Much easier to maintain long-term - keeping a series of "load every previous game file" functions around quickly turns into a polynomial-time operation. –  ZorbaTHut Aug 13 '10 at 2:41
    
In games I've worked on it's not that complex -- rather than keeping multiple copies of the load/save methods the one single method uses the version number to determine which bytes to read and write. This is made even easier if you don't just write structures, but implement loading and saving as operations at the primitive data type level (e.g. ReadByte/ReadFload/etc). Then if you add a new member you can do something like if(version>10) { someNewByte = ReadByte(); } Implementing it this way makes supporting different endian platforms easier as well. –  kevin42 Aug 13 '10 at 11:49
    
Another way to avoid improve versioning support is to avoid having your objects' serialization/deserialization methods write/read individual values directly from a stream. Instead, objects could write their owned data into a property bag using key/value pairs, and then write the bag out to the stream. During deserialization, objects could read values from the bag by name. But instead of having specific version number checks like kevin42 suggested, you could just have rules for how to handle missing values (i.e. use a standard default value when the required value isn't in the bag). –  Mike Strobel Aug 20 '10 at 21:32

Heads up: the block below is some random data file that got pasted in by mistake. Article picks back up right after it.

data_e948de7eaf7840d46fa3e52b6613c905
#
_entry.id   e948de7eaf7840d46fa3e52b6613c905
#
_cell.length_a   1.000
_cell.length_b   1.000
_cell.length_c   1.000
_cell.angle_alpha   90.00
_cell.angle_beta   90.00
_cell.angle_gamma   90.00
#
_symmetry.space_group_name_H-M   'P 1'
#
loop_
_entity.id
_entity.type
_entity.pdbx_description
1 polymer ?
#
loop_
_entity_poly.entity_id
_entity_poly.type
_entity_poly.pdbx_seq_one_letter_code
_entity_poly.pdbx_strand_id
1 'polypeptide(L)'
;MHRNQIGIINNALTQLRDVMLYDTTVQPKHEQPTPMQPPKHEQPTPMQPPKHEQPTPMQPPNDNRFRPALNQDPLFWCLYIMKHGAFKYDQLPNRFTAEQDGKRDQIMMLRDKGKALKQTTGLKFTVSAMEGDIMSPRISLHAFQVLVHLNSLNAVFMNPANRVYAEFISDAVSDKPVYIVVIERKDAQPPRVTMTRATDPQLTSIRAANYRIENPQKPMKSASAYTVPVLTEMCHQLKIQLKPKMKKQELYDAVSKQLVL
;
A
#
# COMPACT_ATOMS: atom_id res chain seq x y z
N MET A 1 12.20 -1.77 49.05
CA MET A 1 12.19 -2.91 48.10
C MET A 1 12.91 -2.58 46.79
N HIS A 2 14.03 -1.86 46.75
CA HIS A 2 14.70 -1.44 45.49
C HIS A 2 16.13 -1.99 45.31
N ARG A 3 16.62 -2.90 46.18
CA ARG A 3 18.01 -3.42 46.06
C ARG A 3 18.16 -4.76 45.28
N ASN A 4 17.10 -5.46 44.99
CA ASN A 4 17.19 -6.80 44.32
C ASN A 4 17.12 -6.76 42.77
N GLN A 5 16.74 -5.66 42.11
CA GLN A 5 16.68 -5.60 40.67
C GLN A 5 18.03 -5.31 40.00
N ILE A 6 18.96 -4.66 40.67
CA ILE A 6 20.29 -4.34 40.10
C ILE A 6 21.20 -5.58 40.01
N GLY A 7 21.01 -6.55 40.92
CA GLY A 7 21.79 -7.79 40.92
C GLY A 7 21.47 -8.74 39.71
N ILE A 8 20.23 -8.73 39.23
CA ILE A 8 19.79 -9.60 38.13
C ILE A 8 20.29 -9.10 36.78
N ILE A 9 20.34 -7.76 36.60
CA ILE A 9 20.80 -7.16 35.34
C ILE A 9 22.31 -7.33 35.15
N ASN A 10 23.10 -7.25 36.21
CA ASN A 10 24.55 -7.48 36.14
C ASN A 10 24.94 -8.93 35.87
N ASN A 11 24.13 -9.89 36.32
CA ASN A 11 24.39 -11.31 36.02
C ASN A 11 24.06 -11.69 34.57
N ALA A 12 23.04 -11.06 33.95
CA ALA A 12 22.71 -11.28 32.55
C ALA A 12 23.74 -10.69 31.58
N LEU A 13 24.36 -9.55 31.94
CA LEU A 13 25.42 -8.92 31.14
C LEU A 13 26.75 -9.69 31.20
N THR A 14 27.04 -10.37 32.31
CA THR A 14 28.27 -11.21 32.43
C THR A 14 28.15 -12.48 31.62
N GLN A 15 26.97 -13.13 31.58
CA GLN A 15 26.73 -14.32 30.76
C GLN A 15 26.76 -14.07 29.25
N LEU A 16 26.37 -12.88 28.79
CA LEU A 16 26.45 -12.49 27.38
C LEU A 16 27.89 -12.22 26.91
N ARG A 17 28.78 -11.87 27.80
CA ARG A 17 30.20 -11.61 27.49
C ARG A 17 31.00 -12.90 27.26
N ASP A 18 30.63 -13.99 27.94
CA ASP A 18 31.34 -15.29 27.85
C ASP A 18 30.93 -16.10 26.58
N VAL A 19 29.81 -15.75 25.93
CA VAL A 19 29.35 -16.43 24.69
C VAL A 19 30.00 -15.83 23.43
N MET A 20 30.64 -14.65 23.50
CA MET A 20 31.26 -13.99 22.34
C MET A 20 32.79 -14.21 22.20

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If you can use the same format that you use to store your levels in, it is a bonus.

For example, a game like Peggle might have an initial board layout, number of balls, current score (0 for the initial board), etc. Then a saved game can use exactly the same format.

If you use the same format then the save game and the level load can share code making your job easier!

For a game with really big map files, the save game can include the map file by reference. The initial level files might do the same thing, even, which makes coming back to that map easier too if for some reason the story has the character come back to the same place, except some of the NPCs are dead and there's dead bodies lying all over.